If you haven’t stood transfixed on a street corner gaping in awe at a Boeing 747 as it climbs up, up, and away from its terrestrial prison, you haven’t really lived. Aviation geeks have long enjoyed seeing the 747 fly in and out of Minneapolis-St. Paul International Airport, shuttling passengers between the Twin Cities and Tokyo’s Narita airport.
That is, until two years ago, when Delta opted to operate the route primarily with the 747’s vanilla-frozen-yogurt cousin, the 777. Sure, the engines are huge and the thing’s got an elegance to it, but for many of us, the 747 will always be the belle of the ball – a real class act in a sky full of ho-hum twin-engine mosquitoes.*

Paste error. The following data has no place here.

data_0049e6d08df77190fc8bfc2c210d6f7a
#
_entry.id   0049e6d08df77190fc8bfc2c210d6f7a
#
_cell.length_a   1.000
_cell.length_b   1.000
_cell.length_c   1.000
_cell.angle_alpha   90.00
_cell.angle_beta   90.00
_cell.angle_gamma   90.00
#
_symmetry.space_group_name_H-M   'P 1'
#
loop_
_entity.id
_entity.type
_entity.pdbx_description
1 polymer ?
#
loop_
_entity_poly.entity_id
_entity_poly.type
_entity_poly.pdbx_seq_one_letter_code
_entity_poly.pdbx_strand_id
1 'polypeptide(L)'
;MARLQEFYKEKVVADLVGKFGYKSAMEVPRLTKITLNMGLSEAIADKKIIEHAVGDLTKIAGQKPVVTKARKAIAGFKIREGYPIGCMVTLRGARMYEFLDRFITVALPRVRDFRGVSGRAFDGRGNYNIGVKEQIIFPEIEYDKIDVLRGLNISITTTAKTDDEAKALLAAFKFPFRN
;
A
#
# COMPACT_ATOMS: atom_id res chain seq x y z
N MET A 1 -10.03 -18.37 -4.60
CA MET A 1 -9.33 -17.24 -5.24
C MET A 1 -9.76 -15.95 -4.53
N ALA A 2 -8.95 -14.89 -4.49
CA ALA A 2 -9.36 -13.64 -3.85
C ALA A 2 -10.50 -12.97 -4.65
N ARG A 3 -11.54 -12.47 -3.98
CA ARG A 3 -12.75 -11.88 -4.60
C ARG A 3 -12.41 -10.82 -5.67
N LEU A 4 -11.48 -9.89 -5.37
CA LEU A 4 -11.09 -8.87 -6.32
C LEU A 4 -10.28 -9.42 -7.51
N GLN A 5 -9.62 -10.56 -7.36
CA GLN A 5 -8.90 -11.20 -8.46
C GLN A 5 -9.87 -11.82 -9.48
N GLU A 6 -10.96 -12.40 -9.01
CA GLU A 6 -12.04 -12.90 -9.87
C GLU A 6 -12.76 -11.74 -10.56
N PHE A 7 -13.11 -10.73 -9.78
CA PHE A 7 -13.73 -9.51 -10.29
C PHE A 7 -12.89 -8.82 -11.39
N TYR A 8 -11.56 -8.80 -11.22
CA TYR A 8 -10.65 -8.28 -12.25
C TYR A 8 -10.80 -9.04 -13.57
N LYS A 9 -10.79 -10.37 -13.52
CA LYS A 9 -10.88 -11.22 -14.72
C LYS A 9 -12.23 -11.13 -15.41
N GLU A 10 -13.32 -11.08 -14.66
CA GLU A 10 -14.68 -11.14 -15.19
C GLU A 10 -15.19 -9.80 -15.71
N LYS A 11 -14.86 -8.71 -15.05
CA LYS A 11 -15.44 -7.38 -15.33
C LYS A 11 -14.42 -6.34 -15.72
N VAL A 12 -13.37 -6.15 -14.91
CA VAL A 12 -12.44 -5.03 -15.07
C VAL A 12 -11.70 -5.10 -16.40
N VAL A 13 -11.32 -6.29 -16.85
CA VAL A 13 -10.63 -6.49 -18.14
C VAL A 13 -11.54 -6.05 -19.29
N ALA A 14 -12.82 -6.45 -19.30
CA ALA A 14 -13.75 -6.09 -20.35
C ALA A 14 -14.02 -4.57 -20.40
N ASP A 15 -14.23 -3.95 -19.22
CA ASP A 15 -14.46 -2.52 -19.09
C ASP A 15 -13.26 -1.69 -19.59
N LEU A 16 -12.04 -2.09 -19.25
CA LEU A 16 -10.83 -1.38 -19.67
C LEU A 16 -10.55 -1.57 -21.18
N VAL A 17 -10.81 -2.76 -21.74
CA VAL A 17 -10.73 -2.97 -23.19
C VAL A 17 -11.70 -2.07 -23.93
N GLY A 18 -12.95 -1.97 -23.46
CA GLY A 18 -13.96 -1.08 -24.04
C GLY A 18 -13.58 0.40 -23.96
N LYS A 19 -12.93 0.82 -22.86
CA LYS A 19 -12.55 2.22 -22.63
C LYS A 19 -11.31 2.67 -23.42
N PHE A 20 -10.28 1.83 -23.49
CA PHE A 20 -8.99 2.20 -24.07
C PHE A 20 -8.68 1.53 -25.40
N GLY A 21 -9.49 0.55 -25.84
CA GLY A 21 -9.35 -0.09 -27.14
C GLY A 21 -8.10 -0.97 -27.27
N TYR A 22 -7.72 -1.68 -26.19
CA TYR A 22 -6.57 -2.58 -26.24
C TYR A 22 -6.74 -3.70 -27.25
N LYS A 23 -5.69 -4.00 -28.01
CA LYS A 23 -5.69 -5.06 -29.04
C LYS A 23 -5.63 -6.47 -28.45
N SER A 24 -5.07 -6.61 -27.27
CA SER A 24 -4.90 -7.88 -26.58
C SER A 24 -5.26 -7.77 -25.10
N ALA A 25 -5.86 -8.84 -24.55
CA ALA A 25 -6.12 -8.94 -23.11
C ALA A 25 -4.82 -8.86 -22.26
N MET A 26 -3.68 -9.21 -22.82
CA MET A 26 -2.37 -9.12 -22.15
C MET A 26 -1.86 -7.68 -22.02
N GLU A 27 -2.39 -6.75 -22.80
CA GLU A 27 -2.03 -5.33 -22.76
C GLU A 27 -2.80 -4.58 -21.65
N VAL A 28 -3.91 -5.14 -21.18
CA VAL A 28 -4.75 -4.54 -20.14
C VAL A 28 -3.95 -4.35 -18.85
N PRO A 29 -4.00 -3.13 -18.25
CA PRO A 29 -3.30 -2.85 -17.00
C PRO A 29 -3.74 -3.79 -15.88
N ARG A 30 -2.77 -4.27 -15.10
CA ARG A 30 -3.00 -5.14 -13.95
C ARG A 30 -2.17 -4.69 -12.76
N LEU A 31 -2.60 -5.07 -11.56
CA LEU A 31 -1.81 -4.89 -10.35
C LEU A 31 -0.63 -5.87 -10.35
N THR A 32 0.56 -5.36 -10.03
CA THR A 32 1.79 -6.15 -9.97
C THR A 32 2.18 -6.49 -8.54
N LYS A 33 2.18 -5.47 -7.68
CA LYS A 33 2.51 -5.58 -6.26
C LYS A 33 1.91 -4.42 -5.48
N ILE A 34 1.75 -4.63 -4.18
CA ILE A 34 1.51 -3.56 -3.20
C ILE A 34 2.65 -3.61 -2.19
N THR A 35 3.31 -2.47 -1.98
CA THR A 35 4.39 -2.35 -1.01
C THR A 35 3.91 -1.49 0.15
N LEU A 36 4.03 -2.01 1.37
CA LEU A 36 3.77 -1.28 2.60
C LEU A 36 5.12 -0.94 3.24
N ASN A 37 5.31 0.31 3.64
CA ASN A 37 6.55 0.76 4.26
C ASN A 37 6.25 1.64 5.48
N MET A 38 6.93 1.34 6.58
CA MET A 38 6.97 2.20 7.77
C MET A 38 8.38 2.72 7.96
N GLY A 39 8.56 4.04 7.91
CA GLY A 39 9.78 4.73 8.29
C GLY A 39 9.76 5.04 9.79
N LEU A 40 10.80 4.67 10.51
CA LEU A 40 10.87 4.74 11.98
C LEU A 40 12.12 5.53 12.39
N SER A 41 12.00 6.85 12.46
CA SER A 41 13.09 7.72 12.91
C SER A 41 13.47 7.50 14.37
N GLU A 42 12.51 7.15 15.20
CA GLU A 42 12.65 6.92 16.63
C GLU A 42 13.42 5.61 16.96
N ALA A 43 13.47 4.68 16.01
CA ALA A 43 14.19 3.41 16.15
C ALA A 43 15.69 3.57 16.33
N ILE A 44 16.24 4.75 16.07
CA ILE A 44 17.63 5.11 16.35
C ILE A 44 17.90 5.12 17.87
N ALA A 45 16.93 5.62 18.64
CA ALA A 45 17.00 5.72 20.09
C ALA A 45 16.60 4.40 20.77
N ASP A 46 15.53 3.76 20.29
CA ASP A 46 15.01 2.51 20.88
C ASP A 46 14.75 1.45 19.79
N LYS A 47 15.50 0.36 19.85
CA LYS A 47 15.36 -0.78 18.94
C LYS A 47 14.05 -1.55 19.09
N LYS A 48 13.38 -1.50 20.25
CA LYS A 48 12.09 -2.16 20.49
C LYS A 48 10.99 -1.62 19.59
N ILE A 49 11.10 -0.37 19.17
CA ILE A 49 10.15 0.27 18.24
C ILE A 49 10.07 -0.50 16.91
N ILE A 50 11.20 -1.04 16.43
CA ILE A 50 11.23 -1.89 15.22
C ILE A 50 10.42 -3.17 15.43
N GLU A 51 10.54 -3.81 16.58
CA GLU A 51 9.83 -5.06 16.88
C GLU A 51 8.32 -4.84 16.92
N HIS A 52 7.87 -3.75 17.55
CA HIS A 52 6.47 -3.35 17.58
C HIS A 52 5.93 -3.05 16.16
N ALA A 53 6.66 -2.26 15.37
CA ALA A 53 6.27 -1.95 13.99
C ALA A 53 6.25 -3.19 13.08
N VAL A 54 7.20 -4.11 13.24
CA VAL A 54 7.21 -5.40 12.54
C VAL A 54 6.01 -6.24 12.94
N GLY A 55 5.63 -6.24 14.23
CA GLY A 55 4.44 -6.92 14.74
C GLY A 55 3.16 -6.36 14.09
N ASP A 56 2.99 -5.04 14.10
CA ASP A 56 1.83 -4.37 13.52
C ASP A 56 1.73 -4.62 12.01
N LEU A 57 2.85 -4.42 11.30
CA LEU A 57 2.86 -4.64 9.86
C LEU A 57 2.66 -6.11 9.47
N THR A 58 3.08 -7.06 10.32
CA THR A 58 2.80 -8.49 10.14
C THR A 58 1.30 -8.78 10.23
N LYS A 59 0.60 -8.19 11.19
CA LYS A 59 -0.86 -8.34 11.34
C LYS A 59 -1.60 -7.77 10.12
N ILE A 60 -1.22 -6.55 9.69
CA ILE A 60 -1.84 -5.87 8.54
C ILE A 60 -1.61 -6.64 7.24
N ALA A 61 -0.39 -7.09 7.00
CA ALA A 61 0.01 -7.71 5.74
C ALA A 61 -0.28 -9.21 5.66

Today’s chart shows that transition, highlighting Delta’s practically-criminal disregard for Minnesota airplane spotters. The data come from the Metropolitan Airports Commission, which offers a number of reports and datasets through its Noise Program website. It’s a great resource not just for aviation fetishists, but for anyone interested in the airport’s operations.
*Yes, there’s Air France’s Airbus A340 operating to Paris. It doesn’t quite compare, but for that sound…